Saturday, February 9, 2013

Tree shearing

Our property is an old farmstead from the late 1800's. The house has been in continuous use since it was built, but the fields were taken out of active use about 30 years ago. The patriarch of the last farming family died and his children sold the fields off to developers. Except for ours, which, for the most part, were allowed to return to nature.    
Around here, nature favors the honey locust.

I'd never seen a honey locust before I bought one. Well, dozens actually. The property is filled with them, many of which are large, mature trees. We also have dozens of maples and walnuts and some lovely oaks, so I'm not complaining. Not too much anyhow.

One of the top items on my to do list as the weather warms up is fencing for a new horse pasture. The tree in the photo sits right in the middle of my intended pasture, along with two of its closest relatives. Those things sticking out of the trunks are thorns. Long, hard, and extremely pointy. They are pony trouble waiting to happen. Even when they fall off the tree, they just hide in the grass -- still as hard and sharp as nails. One went through the sole of my boot. I pulled another one out of Boomer's paw. They really have to go.

So, I did some research into the best way to eradicate honey locusts. The choices are limited. Poison, fire, and well, that's about it. Poison is out because I don't do poisons with so many animals around. Fire is out, because, well, I lived in California far too long to ever start an outdoor fire on purpose. Which leaves only my personal solution.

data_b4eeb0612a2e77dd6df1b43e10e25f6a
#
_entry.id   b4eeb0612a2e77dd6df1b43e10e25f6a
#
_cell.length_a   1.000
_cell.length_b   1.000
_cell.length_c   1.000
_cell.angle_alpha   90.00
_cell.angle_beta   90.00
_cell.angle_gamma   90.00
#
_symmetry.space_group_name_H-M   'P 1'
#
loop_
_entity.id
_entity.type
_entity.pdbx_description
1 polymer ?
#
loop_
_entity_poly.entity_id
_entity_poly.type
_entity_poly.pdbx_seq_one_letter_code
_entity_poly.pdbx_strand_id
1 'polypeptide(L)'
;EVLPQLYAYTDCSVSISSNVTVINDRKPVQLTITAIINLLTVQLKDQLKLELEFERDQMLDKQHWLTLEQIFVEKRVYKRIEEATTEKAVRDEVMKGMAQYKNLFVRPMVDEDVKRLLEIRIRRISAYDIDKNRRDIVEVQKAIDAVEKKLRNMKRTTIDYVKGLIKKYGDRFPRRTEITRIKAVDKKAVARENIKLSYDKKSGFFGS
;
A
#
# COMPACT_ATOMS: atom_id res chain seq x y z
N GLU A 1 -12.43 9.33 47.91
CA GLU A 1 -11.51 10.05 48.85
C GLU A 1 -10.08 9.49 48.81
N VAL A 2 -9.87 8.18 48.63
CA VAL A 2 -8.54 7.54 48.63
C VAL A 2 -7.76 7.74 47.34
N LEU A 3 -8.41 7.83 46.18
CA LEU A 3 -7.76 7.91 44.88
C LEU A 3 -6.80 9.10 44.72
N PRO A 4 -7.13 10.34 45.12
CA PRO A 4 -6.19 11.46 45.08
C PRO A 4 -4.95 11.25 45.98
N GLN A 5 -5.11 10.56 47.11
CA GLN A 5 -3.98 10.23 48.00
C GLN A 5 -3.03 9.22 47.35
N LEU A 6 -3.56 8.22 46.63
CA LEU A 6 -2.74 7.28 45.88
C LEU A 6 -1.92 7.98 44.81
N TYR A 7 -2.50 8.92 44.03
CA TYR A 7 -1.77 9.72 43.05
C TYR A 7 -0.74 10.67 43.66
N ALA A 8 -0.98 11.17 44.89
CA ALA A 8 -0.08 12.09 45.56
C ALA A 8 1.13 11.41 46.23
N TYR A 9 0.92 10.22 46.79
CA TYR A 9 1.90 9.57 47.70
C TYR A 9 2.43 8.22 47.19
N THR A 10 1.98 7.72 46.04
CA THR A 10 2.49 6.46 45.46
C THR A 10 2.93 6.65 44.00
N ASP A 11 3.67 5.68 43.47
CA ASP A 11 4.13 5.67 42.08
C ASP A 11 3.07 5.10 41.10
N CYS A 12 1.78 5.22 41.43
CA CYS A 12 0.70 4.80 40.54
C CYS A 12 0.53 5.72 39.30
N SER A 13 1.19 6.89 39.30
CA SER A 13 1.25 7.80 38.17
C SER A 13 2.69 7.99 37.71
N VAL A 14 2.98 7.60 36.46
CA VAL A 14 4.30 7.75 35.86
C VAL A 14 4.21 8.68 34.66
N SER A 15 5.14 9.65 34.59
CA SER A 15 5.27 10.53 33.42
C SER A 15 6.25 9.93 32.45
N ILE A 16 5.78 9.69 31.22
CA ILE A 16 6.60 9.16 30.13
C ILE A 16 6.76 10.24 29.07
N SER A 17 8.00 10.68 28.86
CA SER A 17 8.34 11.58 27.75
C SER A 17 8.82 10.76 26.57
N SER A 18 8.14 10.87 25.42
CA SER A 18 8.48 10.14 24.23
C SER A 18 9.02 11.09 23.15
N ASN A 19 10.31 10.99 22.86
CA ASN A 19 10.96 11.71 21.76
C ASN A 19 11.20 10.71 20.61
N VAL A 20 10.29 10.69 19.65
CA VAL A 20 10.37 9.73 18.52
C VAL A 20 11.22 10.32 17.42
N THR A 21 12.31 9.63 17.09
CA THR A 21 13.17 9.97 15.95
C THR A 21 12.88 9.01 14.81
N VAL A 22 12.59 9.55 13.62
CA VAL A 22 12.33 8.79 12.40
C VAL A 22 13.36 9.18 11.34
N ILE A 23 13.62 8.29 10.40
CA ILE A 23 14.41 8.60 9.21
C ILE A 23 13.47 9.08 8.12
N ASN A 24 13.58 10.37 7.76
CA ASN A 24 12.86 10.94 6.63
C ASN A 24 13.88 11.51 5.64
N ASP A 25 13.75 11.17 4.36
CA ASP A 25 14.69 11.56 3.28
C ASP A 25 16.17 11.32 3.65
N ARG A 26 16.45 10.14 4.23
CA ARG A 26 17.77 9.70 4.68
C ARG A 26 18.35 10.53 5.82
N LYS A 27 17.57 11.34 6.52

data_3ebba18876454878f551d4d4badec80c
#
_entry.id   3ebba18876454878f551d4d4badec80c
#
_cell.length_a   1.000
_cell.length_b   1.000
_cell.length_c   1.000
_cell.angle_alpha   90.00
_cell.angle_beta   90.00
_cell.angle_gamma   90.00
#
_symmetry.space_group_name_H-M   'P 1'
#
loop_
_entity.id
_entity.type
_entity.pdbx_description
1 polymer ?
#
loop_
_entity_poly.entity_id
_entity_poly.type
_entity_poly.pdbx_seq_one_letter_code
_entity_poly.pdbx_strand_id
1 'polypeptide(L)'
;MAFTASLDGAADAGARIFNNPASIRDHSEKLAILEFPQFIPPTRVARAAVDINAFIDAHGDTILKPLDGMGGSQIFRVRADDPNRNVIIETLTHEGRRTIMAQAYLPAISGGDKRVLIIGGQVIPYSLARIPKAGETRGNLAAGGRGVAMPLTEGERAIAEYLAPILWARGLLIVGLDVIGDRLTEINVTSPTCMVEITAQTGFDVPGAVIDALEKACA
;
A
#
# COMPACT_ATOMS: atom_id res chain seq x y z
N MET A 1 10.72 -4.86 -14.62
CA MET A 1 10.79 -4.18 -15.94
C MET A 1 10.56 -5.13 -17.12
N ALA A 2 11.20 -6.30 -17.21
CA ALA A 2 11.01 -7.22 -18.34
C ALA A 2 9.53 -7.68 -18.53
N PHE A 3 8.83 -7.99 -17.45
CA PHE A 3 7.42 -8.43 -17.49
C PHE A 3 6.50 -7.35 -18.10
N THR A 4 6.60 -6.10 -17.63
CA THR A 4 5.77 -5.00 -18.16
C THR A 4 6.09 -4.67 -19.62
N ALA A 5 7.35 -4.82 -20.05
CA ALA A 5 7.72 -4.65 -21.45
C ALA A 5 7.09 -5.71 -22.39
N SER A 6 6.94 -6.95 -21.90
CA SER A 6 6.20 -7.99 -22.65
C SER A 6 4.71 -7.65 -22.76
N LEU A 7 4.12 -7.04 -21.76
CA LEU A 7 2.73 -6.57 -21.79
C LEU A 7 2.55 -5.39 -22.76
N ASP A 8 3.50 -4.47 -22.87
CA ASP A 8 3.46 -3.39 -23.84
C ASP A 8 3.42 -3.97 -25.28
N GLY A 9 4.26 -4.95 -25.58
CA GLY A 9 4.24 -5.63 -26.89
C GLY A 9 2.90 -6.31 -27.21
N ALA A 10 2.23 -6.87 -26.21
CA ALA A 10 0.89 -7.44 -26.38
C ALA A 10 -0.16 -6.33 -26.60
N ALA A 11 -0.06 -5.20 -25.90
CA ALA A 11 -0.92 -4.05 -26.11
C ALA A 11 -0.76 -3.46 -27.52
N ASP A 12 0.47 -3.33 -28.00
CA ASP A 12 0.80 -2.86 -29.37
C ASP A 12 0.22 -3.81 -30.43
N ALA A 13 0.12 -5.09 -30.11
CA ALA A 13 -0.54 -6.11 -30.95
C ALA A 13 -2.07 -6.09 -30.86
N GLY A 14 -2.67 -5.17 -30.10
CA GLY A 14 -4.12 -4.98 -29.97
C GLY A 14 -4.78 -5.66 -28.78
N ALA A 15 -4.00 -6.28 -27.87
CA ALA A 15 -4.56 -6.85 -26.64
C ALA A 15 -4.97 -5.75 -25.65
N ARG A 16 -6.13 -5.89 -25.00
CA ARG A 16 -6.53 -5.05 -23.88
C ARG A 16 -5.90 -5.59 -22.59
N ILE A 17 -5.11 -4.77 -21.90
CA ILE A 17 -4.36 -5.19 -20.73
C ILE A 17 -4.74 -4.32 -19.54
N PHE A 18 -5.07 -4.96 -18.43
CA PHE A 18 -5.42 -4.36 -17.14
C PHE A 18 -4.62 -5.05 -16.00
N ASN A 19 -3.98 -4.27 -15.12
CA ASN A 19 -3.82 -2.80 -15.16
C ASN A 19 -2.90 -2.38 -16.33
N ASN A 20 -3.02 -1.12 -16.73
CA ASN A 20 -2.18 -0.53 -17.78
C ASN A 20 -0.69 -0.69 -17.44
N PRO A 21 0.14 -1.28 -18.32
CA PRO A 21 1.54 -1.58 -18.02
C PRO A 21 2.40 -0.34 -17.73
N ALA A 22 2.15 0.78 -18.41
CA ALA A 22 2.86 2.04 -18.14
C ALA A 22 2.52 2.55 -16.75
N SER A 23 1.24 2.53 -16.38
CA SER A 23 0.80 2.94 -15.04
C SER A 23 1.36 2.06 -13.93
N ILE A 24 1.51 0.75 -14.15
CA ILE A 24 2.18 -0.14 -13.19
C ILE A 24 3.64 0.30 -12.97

Tree shearing.

I spent a couple of hours on this beautiful sunny day breaking and pulling and cutting the thorns off the trunk of one trial honey locust. I got every thorn up to about 7 feet off the ground. It filled a large garbage can. To be really safe, I should probably go to 8 or 9 feet, but in general I'm pleased. This way the ponies can play around the trees and not risk impaling themselves. I avoid the problem of fallen thorns created by cutting the trees down and I preserve the shade offered by the mature canopies, which is a big deal in the heat of midsummer.

Not a bad afternoon's work.


  1. Those are some nasty, wicked looking thorns! I can see where they would be pony trouble waiting to happen! I'll be curious to see how long pruning off the thorns keeps them away.

  2. Maybe they won't grow back. Wouldn't that be nice? I think the Honey Locust must be the Alpines of the tree word. :)

    1. Haha. Maybe what I need, Marigold, is a couple of alpines to keep the honey locusts trimmed FOR me.